Home > Companies > Social media app erodr establishes itself at Mizzou, expands to 15 schools

Social media app erodr establishes itself at Mizzou, expands to 15 schools

Drew Halliday had his biggest “ah-ha” moment while sitting in class at the University of Missouri—more than a third of the students around him were checking social media, but none were invested in the social opportunities available nearby.

“I found it slightly strange that we were all kind of buried into our technology, looking at information that comes from outside of the room,” Halliday (right) said in a phone interview. “I think all students inside of the classroom are inherently interested in each other, but there’s no easy way for students inside of a classroom to connect with each other.”

The solution became erodr, a social media app that sets a limit on the time and distance range of posts. With advice from his father, also a tech entrepreneur, Halliday launched the first prototype in August 2012. In November 2012 the app launched in the Apple store, and by January the app’s popularity was increasing rapidly.

Today about 20 percent of the school’s students—about 8,700—are “rodies,” a nickname for the app’s users. The app has more than one million refreshes each week at Mizzou alone. The app’s now open at 15 college campuses across the U.S.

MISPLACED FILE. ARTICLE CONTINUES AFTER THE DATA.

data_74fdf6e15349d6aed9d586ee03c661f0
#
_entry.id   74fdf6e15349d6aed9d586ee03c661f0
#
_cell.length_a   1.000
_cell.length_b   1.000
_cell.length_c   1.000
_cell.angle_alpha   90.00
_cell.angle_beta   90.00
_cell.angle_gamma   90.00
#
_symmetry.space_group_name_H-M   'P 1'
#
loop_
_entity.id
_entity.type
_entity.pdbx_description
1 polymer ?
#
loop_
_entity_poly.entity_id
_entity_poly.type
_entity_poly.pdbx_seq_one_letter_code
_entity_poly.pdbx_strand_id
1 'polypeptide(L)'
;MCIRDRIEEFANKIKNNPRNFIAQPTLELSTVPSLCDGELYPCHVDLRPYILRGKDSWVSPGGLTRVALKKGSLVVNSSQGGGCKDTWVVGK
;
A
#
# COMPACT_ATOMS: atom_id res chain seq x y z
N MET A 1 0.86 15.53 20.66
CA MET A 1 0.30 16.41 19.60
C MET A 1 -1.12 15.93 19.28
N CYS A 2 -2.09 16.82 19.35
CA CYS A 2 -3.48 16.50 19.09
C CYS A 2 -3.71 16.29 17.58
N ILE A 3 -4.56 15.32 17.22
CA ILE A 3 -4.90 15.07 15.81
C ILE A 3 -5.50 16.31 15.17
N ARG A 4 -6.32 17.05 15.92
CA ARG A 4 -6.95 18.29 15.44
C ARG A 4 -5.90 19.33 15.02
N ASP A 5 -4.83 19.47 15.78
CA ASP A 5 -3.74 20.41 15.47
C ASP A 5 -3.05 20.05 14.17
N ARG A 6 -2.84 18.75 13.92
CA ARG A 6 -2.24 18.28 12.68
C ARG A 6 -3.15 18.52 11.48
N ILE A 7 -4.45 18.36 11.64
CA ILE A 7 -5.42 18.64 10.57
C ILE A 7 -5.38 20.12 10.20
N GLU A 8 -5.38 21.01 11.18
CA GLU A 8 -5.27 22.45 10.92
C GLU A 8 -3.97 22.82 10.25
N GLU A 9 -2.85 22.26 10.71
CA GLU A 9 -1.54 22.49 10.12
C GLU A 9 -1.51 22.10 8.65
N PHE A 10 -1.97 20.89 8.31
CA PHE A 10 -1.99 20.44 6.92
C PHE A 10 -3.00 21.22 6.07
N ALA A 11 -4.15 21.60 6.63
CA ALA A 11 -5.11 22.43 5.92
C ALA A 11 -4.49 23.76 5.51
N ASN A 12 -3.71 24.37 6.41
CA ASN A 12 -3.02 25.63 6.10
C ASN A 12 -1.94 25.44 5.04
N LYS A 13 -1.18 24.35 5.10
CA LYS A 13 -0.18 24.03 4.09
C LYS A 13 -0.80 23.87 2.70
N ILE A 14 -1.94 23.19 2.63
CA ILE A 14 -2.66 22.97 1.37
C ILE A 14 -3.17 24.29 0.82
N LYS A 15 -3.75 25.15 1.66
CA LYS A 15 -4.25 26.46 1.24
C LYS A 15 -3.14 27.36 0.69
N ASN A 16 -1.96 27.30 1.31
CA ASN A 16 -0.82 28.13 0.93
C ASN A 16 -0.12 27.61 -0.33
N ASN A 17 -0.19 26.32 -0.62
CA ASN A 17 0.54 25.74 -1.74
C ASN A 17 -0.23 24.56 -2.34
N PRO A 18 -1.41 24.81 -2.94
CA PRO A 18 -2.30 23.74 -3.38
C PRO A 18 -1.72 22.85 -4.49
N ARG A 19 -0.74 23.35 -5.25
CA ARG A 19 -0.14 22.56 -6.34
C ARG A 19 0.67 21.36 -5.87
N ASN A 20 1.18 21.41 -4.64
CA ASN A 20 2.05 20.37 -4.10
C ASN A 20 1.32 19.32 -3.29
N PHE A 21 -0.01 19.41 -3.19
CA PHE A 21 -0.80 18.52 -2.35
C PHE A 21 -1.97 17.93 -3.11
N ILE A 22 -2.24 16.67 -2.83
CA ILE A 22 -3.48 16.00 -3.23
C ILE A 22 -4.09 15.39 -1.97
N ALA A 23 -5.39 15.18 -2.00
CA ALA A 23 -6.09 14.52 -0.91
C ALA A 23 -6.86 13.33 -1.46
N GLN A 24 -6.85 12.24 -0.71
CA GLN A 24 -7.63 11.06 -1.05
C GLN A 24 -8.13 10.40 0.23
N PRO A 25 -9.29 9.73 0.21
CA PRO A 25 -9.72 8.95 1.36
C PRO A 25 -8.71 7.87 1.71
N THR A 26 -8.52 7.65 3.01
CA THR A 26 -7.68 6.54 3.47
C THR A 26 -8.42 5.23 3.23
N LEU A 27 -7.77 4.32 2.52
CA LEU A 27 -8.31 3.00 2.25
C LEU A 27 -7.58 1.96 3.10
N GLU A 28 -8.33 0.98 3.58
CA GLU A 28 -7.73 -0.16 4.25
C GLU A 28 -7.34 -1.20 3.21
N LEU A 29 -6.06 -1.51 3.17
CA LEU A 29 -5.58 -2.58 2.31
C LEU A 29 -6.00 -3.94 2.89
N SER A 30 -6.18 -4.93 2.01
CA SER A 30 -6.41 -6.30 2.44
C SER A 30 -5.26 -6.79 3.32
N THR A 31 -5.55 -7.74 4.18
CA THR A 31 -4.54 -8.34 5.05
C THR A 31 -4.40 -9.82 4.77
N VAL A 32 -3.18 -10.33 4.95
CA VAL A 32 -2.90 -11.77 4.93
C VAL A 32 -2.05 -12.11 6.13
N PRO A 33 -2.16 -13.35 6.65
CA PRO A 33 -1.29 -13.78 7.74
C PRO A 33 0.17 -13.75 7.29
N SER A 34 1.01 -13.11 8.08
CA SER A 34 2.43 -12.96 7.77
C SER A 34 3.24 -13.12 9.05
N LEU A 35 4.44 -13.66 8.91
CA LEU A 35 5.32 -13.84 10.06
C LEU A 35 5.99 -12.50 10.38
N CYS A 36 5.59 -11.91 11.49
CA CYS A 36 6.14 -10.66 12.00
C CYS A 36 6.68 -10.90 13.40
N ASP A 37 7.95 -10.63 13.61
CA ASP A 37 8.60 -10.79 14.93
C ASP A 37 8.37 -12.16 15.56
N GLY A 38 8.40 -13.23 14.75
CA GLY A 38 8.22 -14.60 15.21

Users set up a profile on the app, which requires a verifiable student email, name and photo. The app’s “streamer” shows posts from all the rodies within a chosen range. 

Halliday said this unique interface encourages users to share their interests and make connections to those nearby. A focus on the present aims to distinguish the app from other social media platforms, such as Facebook and Twitter.

“Facebook is not going to be replaced by erodr in the sense that there will always be a need for Facebook to connect you with your past,” Halliday said. “But what erodr’s designed to do is connect you with the present, and people who are in the same local space as you.”

Posts remain in the app for a limited amount of time—users either set their own time limit on a post or rodies, pronounced “road-ies,” in the area like or dislike posts to affect how long they stay in the app. Users also can post anonymously or filter posts by categories, such as men or women only.

Its time-restrained posts and anonymous option offers users more privacy online. Sites like Facebook establish a social identity for students and Twitter has no “delete all” button for removing an online presence, Halliday said. Many students don’t want something they post on social media to hang over them.

“All content is erased from our servers after it expires,” Halliday said. “What we’re trying to do is make it so everything you do isn’t hanging over you for the rest of your life. That doesn’t mean that we support or encourage behavior that’s adverse to regular social networks, it just means that we’re not archiving and owning all of your information like Facebook does.”

Earlier this month, Halliday moved to Palo Alto, Calif., to expand erodr. The company’s currently in a temporary space, but Halliday is looking to grow his team and app.

From the start, community building has been Halliday’s top priority—erodr hasn’t made any money yet, but Halliday isn’t worried. He said he has seen tremendous growth and adoption of the app.

“I see it being the social network of choice for college students,” Halliday said.

Learn how to use erodr:


Credits: Photo from Drew Halliday’s Twitter. Video from erodr’s YouTube.

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